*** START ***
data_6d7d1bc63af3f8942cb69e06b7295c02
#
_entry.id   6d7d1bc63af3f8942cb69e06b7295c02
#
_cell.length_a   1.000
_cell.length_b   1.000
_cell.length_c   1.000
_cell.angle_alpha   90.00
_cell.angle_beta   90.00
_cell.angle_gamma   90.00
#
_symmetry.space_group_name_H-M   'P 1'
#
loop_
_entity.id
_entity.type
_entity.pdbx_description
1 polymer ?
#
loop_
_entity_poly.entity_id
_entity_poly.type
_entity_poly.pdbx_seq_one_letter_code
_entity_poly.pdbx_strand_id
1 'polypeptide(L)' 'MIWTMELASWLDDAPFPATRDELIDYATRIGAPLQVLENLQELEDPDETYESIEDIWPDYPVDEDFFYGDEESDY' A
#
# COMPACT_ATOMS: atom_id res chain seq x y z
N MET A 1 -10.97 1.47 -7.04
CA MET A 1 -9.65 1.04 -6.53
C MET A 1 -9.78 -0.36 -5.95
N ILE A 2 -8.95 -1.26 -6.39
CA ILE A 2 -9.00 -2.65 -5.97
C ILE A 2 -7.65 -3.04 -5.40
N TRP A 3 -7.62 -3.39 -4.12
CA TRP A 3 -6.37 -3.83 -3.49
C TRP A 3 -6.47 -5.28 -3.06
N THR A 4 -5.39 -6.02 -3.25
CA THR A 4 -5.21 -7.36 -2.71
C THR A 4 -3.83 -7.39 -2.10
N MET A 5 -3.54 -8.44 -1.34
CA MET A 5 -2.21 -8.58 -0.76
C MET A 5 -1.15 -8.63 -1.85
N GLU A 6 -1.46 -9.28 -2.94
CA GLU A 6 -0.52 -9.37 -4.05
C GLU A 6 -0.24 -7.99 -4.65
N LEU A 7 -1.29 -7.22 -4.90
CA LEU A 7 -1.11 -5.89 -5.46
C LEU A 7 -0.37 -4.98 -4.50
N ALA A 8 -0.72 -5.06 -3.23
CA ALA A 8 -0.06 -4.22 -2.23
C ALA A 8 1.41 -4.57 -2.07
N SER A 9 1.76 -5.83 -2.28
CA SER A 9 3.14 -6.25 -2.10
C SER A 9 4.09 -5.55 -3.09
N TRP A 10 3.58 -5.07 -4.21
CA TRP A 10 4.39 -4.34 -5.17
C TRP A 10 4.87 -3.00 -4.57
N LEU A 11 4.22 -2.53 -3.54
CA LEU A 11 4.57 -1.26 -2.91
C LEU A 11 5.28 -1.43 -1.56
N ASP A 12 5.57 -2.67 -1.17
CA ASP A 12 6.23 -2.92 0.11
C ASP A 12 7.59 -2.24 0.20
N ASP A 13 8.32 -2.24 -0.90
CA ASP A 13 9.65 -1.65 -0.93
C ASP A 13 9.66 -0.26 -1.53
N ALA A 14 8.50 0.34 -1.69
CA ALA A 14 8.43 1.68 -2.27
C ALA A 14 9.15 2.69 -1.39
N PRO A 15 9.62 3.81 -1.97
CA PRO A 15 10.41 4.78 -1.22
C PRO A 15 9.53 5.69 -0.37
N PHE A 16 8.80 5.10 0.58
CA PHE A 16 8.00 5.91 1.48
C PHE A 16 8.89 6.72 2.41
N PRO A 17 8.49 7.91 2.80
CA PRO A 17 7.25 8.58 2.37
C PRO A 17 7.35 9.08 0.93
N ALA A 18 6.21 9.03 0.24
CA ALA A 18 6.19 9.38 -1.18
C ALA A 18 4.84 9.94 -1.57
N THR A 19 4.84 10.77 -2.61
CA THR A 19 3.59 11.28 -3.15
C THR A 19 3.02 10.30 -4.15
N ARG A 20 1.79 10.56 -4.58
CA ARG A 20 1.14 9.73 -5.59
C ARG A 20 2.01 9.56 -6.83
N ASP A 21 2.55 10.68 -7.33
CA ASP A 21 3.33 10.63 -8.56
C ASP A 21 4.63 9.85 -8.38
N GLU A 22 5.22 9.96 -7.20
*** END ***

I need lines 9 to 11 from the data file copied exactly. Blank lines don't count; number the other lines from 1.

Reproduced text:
_cell.angle_beta   90.00
_cell.angle_gamma   90.00
#